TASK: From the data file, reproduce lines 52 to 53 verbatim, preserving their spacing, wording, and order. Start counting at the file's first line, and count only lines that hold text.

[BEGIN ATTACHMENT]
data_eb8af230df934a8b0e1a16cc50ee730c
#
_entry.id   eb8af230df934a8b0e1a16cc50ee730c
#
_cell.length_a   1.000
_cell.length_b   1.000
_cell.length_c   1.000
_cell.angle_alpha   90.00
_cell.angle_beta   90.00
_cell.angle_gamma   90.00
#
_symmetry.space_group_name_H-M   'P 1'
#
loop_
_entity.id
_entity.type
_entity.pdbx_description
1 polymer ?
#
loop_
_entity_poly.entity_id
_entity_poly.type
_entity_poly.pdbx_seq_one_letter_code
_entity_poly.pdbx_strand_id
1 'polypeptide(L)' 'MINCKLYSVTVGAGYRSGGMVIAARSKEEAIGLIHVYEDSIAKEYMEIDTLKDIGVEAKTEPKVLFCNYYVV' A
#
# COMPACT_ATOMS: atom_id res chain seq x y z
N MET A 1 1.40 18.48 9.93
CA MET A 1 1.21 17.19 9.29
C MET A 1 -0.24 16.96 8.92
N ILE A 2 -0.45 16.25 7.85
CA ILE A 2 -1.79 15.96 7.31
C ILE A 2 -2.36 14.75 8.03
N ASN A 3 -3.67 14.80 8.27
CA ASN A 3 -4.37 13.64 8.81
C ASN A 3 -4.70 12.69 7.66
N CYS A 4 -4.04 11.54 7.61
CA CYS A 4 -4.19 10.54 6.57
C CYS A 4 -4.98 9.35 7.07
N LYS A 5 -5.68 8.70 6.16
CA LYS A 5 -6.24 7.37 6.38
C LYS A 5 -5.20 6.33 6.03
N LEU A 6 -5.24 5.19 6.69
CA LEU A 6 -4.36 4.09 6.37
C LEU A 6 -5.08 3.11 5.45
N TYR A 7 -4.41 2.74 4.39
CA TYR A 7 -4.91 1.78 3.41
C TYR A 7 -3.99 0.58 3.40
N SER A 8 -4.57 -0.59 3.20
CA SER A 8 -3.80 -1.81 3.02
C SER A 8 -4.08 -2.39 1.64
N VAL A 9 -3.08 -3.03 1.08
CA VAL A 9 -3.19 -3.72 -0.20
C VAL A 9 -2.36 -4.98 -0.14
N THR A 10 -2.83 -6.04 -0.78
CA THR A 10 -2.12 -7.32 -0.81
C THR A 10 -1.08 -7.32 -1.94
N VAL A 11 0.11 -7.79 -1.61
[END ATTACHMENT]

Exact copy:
N VAL A 9 -3.08 -3.03 1.08
CA VAL A 9 -3.19 -3.72 -0.20